FIGS. 13A and 13B are diagrams illustrating the relation between an inverter circuit of a CMOS, its signal output, and a change in power source and ground potential. When the output of the CMOS inverter configured as shown in FIG. 13A switches from a low level to a high level, the NMOS 805 side is closed and the PMOS 804 side is opened. Consequently, charging current 807 is produced such that charges accumulated in a power source 802 pass through the PMOS 804 and accumulate in a load 806. At the instant when this switching from the low to high level takes place, the charges are released from a power source conductor and a spike noise consequently occurs such that the power source potential momentarily decreases.

In addition, when the output of the CMOS inverter switches from a high level to a low level, discharge current 808 is produced such that the PMOS 804 side is closed, the NMOS 805 side is opened, and charges accumulated in the load 806 flow into the ground 803 through the NMOS 805. At the instant when this switching from high to low level takes place, charges flow from the load 806 into the ground 803, with the result that the ground potential momentarily increases and hence so-called the spike noise is generated.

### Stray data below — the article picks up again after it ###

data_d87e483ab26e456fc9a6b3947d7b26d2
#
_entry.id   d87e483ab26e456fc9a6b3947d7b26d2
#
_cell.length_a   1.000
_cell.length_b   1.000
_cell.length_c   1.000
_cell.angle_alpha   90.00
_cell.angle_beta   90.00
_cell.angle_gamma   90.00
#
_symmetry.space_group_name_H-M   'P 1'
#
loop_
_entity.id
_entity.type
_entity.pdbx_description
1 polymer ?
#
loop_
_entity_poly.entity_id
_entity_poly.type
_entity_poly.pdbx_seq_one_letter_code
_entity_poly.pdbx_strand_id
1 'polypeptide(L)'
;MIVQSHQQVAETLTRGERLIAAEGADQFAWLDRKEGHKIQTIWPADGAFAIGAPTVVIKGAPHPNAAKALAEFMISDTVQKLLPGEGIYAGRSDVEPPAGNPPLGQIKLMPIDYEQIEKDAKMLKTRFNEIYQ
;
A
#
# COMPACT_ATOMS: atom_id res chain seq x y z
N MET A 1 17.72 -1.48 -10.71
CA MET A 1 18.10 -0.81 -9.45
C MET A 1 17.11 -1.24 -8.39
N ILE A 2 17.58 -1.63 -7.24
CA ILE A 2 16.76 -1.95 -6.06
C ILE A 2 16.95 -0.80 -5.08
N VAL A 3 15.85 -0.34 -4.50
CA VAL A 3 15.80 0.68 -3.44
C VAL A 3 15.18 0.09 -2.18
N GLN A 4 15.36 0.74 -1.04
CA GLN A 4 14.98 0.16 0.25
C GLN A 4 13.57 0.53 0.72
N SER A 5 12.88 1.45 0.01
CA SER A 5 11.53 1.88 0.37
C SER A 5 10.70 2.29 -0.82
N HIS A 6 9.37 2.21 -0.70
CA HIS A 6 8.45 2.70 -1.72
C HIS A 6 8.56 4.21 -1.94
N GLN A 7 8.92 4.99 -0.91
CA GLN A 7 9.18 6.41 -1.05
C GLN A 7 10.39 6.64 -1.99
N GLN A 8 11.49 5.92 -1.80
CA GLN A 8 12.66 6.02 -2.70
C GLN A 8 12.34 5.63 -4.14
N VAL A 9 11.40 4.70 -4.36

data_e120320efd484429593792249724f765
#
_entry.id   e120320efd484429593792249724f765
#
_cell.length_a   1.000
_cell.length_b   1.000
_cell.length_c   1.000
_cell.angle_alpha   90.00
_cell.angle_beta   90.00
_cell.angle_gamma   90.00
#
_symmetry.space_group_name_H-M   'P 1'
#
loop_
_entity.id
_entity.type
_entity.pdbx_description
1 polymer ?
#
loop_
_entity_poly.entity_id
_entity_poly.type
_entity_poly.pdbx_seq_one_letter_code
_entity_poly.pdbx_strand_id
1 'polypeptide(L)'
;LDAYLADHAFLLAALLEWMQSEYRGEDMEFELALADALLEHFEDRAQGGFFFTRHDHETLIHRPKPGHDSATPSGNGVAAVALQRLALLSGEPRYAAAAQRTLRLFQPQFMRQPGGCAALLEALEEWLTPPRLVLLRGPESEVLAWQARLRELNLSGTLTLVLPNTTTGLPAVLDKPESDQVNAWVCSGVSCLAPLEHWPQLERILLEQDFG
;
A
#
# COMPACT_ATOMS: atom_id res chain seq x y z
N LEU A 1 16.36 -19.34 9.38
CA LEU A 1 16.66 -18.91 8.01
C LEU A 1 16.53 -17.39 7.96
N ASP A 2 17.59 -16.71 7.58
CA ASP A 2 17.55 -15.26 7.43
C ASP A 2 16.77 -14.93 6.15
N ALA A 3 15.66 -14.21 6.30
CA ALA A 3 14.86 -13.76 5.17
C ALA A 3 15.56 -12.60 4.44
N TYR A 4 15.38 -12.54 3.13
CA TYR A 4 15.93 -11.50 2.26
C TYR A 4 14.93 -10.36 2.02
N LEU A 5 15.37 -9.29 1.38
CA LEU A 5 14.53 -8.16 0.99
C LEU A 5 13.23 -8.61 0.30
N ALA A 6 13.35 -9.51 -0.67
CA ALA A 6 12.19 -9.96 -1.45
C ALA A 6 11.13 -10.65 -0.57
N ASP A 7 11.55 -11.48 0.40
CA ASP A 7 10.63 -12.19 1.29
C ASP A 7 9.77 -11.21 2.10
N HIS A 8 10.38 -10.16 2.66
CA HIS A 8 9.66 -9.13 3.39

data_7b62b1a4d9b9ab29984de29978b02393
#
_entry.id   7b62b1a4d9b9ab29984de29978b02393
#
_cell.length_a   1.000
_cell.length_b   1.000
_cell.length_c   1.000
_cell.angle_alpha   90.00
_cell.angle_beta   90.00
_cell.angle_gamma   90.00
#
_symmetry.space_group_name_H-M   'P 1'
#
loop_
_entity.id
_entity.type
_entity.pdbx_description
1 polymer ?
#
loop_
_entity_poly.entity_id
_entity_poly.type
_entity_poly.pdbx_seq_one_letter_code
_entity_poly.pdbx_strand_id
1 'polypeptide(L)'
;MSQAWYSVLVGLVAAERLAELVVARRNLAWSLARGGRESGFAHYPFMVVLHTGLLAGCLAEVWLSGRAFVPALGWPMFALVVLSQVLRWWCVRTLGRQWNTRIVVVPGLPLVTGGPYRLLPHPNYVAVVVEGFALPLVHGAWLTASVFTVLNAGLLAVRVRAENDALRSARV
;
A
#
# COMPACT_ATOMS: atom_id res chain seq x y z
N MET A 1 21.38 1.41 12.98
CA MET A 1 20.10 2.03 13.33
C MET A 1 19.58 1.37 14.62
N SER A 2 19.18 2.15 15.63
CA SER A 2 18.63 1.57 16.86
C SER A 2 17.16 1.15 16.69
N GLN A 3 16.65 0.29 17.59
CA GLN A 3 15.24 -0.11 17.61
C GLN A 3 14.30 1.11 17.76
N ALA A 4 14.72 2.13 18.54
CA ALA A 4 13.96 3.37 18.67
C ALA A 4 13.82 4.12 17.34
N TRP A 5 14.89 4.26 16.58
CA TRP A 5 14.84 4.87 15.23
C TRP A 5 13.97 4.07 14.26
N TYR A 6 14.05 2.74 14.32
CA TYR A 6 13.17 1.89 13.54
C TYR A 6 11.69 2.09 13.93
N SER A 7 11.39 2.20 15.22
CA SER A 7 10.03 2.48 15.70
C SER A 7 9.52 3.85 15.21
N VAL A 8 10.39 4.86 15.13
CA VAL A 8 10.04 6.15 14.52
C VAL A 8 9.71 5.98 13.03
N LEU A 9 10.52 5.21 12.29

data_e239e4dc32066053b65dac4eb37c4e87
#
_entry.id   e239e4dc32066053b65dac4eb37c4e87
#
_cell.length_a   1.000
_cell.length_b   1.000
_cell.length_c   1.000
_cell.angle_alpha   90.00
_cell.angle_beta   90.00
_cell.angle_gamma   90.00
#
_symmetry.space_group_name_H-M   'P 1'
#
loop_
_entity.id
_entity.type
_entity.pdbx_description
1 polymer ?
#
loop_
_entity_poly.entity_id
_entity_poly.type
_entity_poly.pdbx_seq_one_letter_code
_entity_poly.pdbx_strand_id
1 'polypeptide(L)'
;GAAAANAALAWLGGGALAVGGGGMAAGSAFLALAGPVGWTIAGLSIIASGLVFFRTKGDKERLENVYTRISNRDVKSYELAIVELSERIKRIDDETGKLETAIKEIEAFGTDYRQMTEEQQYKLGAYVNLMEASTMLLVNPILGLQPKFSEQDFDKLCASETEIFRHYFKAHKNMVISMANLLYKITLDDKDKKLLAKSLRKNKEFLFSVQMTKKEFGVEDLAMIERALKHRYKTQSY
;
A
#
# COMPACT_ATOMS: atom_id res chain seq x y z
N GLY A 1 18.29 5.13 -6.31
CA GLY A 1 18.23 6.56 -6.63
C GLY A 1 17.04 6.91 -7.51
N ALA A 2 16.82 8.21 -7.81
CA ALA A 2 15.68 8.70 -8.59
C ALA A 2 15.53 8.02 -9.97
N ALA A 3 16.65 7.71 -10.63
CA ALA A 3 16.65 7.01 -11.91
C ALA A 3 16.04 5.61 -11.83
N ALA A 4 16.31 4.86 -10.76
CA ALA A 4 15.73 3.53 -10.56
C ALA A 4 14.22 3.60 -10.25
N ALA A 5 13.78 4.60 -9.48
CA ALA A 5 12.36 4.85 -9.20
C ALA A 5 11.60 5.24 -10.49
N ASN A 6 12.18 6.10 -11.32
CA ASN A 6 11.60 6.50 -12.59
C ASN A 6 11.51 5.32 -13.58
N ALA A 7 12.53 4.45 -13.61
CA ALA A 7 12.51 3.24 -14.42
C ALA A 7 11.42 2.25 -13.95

Accordingly, at the time of a clock output 809, a spike noise occurs in a power source potential waveform 810 and also in a ground potential waveform 811 such that the directions of the noises are alternately opposite to each other. The circuit is operated by the difference between the power source potential and the ground potential. Accordingly, the potential difference that the circuit receives is affected by a spike noise 812 with a periodicity of half the clock. Such changes in potential cause, for example, erroneous operations of an LSI or changes in output timing of a signal.